For the first time, Jones secured independent funding from the Chicago-based Robert R. McCormick Foundation for the institute, which allowed him to offer scholarships to many fellows, as well as invite some new faculty, including Washington Post theatre critic Peter Marks and London-based New York Times critic (and NCI alum) Matt Wolf.
Though Jones strives to maintain a healthy separation, he still seized the opportunity to grill some of the artists about reviews they’ve received. Responses included the gripe that critics ignore certain elements of the production, misattribute who did what, and try to be clever at the expense of considering the work. While the critic’s responsibility is to readers, not artists, the O’Neill’s goal is to inform journalist about the process.
“There should be a bridge between the two—perhaps it’s a gated bridge that comes up and down from time to time—but a bridge nonetheless,” says Whiteway. “We’re all in this together. We’re all trying further the art form in our own way, and the more we remember that, the stronger we are as a community.”
Critics are welcome in rehearsal rooms at the O’Neill, but publicly reviewing the shows in development is forbidden. Fellows critique the readings and workshops, but for classroom purposes only, thereby eliminating some chance of conflict between critic and artist on campus. But it’s still important to find a mutual understanding.
“‘Critical’ isn’t just another word for ‘mean,’” explains Lindsey Wilson, theatre critic for D Magazine in Dallas and a 2014 NCI fellow. “It’s the process of analyzing and presenting evidence to back up an opinion. We understand that you may have worked for months or years on your art, but we usually only get a few hours to work on ours, if we’re lucky—and no one applauds us at the end.”
And really, critics and artists are more similar than many may think. Just as actors must continually audition to land their next gig, and writers need to constantly pitch themselves to get their plays produced, critics find themselves in similar positions, since landing a paid critic post, let alone a single writing assignment, can be difficult in the Internet age. “We’re just human beings trying to hustle like anybody else,” says Chloe Riley, a theatre critic for the Chicago Reader and 2014 NCI fellow. “It’s certainly a sensitive business, but I think having mutual respect helps there.”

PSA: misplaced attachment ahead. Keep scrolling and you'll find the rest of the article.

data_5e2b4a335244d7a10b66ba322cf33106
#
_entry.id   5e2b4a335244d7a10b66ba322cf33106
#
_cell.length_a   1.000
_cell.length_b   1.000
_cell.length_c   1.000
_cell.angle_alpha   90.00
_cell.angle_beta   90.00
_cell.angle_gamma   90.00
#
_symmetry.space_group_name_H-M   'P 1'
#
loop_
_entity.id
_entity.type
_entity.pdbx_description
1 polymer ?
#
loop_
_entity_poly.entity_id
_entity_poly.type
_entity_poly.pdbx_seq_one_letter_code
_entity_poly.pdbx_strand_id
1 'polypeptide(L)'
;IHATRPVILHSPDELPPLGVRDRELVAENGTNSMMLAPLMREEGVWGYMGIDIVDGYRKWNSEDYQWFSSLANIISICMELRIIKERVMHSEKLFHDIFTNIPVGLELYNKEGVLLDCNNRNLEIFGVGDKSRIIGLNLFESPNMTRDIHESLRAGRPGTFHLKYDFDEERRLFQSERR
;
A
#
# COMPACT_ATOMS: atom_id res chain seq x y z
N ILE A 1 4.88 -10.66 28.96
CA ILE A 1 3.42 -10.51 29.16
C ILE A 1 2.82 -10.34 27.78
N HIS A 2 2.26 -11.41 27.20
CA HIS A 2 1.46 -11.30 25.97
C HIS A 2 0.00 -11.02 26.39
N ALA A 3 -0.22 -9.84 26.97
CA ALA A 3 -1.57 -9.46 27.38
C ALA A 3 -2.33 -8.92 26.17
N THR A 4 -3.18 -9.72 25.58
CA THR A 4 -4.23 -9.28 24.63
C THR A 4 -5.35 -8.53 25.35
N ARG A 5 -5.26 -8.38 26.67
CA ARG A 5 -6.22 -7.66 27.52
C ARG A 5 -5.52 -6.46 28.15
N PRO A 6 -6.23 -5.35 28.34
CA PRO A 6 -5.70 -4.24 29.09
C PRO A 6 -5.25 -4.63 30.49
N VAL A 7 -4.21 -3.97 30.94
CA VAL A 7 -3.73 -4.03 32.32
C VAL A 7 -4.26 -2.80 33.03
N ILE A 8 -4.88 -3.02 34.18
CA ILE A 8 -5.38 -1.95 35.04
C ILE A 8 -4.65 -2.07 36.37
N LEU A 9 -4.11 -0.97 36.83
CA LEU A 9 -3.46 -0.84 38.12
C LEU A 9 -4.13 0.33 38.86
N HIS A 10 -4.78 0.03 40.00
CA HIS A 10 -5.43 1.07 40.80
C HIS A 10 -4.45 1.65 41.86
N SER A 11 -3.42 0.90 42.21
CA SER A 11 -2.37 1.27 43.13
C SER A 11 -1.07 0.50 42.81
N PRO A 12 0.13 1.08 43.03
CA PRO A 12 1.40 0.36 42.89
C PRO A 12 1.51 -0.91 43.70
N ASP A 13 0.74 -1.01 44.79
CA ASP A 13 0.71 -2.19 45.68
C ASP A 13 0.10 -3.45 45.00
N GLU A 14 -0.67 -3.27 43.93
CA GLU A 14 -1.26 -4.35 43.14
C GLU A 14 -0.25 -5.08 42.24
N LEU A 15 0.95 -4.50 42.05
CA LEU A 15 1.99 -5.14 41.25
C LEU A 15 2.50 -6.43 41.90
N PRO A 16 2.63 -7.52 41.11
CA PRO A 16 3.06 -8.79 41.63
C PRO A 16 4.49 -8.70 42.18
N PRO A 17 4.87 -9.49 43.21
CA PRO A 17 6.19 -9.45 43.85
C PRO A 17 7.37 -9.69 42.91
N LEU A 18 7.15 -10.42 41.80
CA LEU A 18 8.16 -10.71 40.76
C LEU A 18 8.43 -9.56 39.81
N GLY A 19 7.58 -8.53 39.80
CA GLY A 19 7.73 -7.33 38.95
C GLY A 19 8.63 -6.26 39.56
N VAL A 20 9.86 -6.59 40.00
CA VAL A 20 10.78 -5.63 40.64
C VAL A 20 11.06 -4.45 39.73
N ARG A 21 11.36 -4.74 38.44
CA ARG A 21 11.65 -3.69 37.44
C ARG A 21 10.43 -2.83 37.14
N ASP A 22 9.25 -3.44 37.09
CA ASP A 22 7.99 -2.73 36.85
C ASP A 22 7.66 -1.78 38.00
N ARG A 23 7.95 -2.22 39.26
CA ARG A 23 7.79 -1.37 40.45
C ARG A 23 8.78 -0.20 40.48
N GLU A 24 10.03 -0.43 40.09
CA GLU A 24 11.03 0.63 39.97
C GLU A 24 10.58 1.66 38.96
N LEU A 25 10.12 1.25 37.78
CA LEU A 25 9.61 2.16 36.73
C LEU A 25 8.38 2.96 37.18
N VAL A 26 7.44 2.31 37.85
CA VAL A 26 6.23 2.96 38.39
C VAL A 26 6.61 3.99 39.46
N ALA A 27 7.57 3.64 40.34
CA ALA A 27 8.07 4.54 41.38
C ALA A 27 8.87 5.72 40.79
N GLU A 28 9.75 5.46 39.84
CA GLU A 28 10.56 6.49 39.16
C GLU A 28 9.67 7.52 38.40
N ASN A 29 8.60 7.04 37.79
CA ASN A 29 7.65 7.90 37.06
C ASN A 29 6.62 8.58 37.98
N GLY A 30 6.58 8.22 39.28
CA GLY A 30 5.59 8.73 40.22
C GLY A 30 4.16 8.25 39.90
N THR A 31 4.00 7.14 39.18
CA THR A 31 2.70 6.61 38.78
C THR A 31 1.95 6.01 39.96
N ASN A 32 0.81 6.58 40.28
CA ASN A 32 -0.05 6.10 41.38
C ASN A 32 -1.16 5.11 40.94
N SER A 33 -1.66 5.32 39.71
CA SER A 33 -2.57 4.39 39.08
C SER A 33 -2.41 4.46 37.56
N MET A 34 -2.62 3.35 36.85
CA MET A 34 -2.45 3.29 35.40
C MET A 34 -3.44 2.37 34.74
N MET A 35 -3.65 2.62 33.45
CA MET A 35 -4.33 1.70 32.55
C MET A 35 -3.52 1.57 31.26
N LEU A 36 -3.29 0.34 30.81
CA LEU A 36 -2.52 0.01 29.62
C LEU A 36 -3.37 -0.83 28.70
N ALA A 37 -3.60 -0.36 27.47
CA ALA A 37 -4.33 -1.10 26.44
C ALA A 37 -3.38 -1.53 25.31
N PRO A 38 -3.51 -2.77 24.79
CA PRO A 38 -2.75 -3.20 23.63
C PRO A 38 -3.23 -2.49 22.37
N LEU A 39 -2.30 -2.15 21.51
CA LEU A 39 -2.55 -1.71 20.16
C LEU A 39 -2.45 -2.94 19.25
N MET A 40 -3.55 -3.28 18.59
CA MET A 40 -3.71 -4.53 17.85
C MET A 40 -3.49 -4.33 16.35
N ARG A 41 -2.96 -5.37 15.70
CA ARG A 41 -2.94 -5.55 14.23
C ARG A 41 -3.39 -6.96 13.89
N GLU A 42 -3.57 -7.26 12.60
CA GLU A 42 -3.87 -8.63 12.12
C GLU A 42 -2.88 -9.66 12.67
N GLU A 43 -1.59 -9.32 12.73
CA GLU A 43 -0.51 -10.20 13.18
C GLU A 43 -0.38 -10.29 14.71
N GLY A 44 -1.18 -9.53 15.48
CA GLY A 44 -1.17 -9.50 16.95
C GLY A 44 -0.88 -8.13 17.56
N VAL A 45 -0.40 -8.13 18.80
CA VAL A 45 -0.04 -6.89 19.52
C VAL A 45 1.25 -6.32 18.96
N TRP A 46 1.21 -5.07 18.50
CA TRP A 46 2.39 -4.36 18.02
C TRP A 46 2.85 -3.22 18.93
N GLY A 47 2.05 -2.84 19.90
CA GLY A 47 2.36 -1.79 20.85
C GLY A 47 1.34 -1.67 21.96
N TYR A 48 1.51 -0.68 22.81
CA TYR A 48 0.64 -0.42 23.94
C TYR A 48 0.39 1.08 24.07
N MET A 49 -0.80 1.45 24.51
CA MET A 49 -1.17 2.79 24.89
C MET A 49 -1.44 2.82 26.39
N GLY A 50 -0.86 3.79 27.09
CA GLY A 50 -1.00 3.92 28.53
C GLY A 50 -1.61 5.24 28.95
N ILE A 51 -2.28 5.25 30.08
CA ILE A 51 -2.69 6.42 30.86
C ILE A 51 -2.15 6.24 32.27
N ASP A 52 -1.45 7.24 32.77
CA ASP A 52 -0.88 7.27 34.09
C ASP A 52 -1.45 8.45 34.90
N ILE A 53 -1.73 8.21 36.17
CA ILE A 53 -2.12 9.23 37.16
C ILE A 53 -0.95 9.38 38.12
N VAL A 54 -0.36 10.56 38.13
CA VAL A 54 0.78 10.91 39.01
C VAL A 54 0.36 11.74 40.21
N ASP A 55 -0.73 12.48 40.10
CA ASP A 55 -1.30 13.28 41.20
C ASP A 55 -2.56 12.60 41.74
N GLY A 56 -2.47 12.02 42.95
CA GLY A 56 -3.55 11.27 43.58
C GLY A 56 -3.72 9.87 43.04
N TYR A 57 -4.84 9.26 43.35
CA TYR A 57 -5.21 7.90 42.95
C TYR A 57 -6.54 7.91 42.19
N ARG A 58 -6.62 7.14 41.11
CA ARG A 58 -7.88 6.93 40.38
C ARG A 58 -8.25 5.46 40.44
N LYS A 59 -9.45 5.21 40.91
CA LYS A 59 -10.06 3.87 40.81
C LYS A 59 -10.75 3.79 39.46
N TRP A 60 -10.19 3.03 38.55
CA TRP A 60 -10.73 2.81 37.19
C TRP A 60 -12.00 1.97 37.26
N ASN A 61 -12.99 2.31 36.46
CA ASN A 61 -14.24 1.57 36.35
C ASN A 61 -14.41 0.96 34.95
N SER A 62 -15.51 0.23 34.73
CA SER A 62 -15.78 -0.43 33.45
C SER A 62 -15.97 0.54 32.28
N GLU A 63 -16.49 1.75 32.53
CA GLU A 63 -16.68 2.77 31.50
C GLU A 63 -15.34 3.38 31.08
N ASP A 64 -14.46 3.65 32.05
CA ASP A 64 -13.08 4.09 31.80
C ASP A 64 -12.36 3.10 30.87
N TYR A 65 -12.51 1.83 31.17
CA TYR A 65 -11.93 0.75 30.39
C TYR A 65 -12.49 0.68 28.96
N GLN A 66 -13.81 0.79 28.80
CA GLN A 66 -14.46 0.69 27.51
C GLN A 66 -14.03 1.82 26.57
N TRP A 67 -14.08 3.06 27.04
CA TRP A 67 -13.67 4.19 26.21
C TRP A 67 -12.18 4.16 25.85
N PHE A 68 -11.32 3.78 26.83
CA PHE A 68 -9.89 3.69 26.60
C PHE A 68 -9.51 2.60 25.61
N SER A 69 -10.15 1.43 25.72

“I really love theatre,” adds Erin Keane, arts reporter for Louisville’s NPR station and 2014 NCI fellow. “I go into every show hoping to be amazed, and when that happens, I am overjoyed. I love plays, especially new plays, and I’m always trying to figure out how and why they work.”
But new plays also present a unique challenge and a chance for potential conflict between artist and critic. At this year’s Humana Festival of New American Plays, playwright Lauren Gunderson spoke to the American Theatre Critics Association about how a review of a new play can determine that show’s future and how sometimes, from her perspective, a play is not really a finished product after just one production, and critics should consider that in their reviews.
When Times critic Charles Isherwood reviews a show outside of New York, for instance, a good review can be the push the show needs to transfer to New York (Hands on a Hardbody is one example), or, conversely, a bad review can seem like a show’s death sentence. According to Jones, a critic’s job is to hold the artist to the highest possible standard and also want them to reach it; in the case of new plays, if the work is in production, it is fair game for critique, as the artists are charging people money and time to experience the art.
“Somebody needs to keep the artist accountable,” Jones says, though he goes on to insist that no review comes from a mean-spirited place: “Good critics pour a lot more of their heart and soul into their reviews than artists think. Most artists think that critics are just enjoying writing judgmental truisms, and in reality, most critics really wrestle to try and find the truth of what they say. There’s a lot of noise as a critic—there are people trying to influence you; you’ve got your own insecurities; you’ve got your own career goals. But you’ve got to put away that noise and write the truth.”